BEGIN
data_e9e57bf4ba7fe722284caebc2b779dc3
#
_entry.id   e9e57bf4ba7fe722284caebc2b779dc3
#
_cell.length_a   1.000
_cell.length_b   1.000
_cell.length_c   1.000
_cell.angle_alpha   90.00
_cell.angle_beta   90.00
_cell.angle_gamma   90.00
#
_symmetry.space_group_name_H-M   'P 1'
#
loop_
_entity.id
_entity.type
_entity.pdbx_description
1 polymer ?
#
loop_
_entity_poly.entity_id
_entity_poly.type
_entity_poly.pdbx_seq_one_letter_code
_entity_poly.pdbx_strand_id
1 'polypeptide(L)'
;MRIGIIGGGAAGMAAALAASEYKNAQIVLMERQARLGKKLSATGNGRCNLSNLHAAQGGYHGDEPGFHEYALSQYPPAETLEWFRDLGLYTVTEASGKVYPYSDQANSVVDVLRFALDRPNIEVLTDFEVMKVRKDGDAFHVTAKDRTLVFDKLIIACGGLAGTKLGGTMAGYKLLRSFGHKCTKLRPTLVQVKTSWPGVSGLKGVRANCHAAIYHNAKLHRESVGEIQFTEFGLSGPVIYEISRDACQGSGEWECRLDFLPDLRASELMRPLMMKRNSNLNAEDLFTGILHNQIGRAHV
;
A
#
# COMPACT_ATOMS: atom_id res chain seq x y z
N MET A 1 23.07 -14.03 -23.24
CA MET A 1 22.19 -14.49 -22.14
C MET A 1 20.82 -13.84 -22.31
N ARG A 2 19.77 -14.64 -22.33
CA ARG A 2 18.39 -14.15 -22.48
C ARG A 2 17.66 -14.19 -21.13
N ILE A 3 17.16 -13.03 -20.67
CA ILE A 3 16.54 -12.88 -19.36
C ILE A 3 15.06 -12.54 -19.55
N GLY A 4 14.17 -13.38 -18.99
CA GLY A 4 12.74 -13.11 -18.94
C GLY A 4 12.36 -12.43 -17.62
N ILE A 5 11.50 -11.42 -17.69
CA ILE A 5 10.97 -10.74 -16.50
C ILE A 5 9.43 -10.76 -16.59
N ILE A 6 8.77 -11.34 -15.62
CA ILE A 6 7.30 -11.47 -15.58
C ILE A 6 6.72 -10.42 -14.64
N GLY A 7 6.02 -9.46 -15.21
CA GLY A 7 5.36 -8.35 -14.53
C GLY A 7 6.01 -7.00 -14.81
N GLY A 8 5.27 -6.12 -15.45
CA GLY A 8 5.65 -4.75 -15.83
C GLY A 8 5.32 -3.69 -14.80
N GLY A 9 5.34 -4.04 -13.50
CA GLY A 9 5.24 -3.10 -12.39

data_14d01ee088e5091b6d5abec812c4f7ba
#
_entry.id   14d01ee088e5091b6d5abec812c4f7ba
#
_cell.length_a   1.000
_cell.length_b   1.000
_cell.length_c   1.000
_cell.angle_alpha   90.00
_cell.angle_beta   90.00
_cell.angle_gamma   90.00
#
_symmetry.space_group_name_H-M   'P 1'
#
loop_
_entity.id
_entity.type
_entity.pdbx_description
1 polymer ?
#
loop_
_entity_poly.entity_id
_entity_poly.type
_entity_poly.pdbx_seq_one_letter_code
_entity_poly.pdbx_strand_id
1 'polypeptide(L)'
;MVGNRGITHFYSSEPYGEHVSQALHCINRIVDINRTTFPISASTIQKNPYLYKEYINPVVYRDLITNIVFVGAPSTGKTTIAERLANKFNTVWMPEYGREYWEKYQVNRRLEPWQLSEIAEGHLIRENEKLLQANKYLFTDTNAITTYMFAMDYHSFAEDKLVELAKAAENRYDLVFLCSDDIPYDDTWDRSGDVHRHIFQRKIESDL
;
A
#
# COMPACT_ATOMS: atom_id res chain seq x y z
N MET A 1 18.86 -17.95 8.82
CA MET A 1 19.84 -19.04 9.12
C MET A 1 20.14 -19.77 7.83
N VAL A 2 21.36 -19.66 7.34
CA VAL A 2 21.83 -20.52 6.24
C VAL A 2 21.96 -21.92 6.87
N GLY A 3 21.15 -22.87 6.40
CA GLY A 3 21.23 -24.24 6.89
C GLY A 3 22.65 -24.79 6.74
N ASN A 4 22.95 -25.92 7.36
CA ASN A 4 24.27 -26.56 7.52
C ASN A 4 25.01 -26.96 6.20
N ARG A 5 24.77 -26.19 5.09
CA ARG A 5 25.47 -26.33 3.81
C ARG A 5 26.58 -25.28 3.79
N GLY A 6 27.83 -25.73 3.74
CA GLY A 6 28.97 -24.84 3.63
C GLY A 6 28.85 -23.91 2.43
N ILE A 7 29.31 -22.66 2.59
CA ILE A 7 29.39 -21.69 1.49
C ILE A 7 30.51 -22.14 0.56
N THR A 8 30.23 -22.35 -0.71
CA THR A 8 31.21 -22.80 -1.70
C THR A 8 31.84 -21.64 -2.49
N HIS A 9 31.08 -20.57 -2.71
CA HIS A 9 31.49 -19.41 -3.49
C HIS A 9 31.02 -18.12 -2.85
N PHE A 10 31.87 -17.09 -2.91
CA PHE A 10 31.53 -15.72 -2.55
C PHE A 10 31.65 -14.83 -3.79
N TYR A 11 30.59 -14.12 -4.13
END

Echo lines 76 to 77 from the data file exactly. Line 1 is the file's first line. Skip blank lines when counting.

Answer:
loop_
_entity_poly.entity_id